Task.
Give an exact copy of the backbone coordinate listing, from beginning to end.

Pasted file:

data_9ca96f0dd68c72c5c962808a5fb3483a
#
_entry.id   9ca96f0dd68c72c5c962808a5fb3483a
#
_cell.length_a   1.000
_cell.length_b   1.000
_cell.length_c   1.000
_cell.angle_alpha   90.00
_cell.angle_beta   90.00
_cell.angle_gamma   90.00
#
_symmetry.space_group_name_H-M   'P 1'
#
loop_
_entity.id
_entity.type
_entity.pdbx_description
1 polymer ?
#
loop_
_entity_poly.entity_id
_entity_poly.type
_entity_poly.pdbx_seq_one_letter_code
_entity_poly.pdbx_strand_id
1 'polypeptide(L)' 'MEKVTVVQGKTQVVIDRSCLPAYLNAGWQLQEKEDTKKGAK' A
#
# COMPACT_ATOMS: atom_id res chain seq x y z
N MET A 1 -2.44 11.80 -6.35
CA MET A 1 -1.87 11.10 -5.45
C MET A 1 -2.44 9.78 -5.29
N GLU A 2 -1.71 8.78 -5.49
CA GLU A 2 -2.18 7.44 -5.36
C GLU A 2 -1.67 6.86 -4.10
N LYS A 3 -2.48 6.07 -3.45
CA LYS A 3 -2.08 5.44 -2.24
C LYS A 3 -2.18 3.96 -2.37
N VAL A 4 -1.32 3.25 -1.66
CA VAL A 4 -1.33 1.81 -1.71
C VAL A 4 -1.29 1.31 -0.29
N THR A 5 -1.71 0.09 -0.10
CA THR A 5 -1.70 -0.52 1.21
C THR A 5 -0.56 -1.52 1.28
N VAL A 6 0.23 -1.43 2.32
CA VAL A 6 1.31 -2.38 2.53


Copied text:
data_9ca96f0dd68c72c5c962808a5fb3483a
#
_entry.id   9ca96f0dd68c72c5c962808a5fb3483a
#
_cell.length_a   1.000
_cell.length_b   1.000
_cell.length_c   1.000
_cell.angle_alpha   90.00
_cell.angle_beta   90.00
_cell.angle_gamma   90.00
#
_symmetry.space_group_name_H-M   'P 1'
#
loop_
_entity.id
_entity.type
_entity.pdbx_description
1 polymer ?
#
loop_
_entity_poly.entity_id
_entity_poly.type
_entity_poly.pdbx_seq_one_letter_code
_entity_poly.pdbx_strand_id
1 'polypeptide(L)' 'MEKVTVVQGKTQVVIDRSCLPAYLNAGWQLQEKEDTKKGAK' A
#
# COMPACT_ATOMS: atom_id res chain seq x y z
N MET A 1 -2.44 11.80 -6.35
CA MET A 1 -1.87 11.10 -5.45
C MET A 1 -2.44 9.78 -5.29
N GLU A 2 -1.71 8.78 -5.49
CA GLU A 2 -2.18 7.44 -5.36
C GLU A 2 -1.67 6.86 -4.10
N LYS A 3 -2.48 6.07 -3.45
CA LYS A 3 -2.08 5.44 -2.24
C LYS A 3 -2.18 3.96 -2.37
N VAL A 4 -1.32 3.25 -1.66
CA VAL A 4 -1.33 1.81 -1.71
C VAL A 4 -1.29 1.31 -0.29
N THR A 5 -1.71 0.09 -0.10
CA THR A 5 -1.70 -0.52 1.21
C THR A 5 -0.56 -1.52 1.28
N VAL A 6 0.23 -1.43 2.32
CA VAL A 6 1.31 -2.38 2.53